What is a budget?

Most people have heard of a budget. In fact, a surprising 58% of Americans said they feel comfortable creating a personal budget and over half of Americans currently use budgeting tools (Clutch). This is great news! We are about to take a dive into what goes into a budget. A budget is comprised of three main categories:

1. The money you make. Your income, dividends, interest, and other forms of income

2. The money you tuck away. Investments, savings, and retirement

3. The money you spend. Expenses such as home and rent payments, gas, groceries, and countless other expense categories. Even simpler: the money in versus the money out. We will go into more detail on this below.

Why is a budget important?

Let’s start by asking ourselves a few questions:

Do you want to retire comfortably one day?

Do you want to be able to provide in excess for your children’s education?

Do you have a dream vacation you want to go on one day?

Do you have a dream car you would like to own?

Is there a designer purse you would like to own one day?

I could go on and on, but if the answer to any of the above questions is a yes, then a budget can turn these questions and goals into realities. In addition to future planning and goal setting, one of the main reasons that keep a budget is important is to gain peace of mind. You can have that feeling of security and comfort knowing the exact status of your finances and where you stand in relation to the progress on your goals. You can also have an action plan when that unexpected car repair comes along or the bonus you got from work was less than you expected. Budgets are important for every income bracket, where you are calculation how much money you are able to invest or save each month or you are living paycheck to paycheck, a budget is a great way to examine where you can start spending less or earning more.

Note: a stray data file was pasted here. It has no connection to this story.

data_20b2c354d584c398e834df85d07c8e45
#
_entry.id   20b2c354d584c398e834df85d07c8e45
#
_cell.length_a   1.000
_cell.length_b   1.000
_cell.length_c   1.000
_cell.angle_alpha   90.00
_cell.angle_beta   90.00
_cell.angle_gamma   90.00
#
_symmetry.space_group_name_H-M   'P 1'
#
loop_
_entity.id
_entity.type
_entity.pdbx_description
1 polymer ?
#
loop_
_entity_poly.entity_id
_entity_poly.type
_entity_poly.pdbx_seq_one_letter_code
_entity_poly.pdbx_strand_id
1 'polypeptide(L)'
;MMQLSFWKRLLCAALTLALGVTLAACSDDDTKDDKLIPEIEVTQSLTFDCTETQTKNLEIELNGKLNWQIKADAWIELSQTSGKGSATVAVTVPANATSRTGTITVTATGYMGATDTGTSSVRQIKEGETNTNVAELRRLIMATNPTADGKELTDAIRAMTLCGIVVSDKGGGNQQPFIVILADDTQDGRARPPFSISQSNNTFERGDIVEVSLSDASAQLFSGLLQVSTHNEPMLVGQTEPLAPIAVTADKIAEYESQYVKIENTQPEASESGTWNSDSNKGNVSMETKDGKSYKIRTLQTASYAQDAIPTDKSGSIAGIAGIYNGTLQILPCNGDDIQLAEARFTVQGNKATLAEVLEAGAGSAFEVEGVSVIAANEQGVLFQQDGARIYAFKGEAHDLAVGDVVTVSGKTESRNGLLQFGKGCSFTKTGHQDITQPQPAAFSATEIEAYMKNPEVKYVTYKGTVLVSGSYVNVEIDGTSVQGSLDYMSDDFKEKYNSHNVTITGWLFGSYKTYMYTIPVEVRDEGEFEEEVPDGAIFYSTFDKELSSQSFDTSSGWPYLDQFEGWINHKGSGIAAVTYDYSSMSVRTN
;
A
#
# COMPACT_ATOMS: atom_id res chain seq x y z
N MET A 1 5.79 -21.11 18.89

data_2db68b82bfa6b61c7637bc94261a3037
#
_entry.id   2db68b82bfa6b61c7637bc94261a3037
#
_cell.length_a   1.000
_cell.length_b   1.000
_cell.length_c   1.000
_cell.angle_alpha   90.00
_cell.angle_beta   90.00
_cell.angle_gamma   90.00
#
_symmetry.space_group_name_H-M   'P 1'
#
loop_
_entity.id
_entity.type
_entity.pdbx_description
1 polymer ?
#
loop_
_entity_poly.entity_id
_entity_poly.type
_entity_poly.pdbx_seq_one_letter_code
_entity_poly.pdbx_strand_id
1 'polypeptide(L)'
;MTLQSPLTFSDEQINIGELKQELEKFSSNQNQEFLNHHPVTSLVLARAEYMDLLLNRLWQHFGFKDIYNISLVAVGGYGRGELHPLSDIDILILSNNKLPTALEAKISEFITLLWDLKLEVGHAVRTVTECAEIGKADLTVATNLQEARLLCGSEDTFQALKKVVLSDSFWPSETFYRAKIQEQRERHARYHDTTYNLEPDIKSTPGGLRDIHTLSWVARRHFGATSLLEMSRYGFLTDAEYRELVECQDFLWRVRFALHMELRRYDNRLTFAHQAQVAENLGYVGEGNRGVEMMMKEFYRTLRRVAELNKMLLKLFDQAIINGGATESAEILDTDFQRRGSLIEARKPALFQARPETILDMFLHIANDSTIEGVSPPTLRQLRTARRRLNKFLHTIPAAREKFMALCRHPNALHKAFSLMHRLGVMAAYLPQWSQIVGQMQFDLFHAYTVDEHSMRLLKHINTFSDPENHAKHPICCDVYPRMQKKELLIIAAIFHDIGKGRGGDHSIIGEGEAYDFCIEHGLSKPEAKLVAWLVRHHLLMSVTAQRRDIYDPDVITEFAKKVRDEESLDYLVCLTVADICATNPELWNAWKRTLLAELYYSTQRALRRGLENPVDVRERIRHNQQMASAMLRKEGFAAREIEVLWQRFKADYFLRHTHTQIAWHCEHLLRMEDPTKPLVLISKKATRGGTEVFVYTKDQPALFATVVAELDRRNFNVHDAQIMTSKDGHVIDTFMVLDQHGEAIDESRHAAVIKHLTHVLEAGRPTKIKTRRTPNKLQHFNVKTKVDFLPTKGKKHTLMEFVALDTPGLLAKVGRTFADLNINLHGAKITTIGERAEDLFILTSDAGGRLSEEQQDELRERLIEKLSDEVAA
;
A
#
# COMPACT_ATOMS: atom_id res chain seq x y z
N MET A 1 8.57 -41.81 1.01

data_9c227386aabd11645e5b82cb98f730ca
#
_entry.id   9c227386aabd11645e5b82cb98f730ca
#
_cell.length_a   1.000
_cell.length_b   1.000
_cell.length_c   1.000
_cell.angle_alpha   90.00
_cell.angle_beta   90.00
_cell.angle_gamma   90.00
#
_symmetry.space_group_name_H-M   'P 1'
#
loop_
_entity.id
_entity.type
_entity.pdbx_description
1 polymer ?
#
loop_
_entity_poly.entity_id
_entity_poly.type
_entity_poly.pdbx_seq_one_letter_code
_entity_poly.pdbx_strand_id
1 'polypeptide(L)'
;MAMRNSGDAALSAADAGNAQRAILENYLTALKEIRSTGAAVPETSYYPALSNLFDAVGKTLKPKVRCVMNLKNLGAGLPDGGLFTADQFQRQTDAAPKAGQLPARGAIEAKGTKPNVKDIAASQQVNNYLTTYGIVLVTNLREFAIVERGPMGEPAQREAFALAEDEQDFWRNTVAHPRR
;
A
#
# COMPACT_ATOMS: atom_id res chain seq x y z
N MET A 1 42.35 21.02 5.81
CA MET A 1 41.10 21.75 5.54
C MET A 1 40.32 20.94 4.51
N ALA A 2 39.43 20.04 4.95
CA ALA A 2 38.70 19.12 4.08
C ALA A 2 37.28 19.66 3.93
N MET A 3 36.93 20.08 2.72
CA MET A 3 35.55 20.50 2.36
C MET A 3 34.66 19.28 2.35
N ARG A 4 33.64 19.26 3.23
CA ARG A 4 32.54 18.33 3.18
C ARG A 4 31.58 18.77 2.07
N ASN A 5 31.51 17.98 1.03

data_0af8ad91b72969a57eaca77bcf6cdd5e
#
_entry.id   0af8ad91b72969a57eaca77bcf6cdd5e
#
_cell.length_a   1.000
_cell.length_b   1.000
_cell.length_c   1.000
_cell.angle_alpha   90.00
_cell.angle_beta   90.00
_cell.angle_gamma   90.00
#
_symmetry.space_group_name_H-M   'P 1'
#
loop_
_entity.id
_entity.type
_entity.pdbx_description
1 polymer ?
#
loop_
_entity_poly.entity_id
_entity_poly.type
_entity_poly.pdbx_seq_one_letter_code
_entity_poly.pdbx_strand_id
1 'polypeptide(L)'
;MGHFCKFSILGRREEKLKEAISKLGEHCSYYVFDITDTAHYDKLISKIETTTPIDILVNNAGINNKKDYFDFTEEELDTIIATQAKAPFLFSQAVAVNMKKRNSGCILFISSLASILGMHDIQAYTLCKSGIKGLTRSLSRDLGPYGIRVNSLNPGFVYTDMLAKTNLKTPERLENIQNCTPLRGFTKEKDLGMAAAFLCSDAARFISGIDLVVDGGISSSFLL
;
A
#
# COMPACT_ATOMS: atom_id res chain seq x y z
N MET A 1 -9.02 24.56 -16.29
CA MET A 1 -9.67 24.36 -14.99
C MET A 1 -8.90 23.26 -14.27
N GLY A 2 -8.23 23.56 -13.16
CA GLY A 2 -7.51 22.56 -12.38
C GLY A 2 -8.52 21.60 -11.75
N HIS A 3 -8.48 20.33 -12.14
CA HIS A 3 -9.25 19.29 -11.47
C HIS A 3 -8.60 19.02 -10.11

The money you make (Income)

At My Financial Snapshot, we break a budget into 3 categories.

The first of these is income; the money you make. Most people receive money from one source, a paycheck, but we will also give details on other income categories that are features in our budgeting tool. In the image below you see we break income into 14 different categories. These categories are meant to represent all of the ways that money can flow to you. The most popular category is Salaries and Wages. Let’s take a look!

The money you tuck away (Investment and Savings)

Budgets are often thought of as income and expenses, however this missies some of the most important categories. At My Financial Snapshot, we want to identify and separate where you are putting your money away for future use. We believe that budgeting can ensure you are leaving behind a legacy of multi-generational wealth. We highlight 11 main categories where people should be tucking away money for future use.

The money you spend (Expenses)

Here is a sad reality; money goes out of your pocket in a lot more ways than it comes in. Not only are there categories of expenses, but there are often subcategories behind these categories. Take our first category of automobile expenses, for example. The subcategories of this would be a car note or lease payment, gas, repairs and maintenance, insurance, and more. Check out the 13 categories of expenses that are apart of the My Financial Snapshot budgeting tool.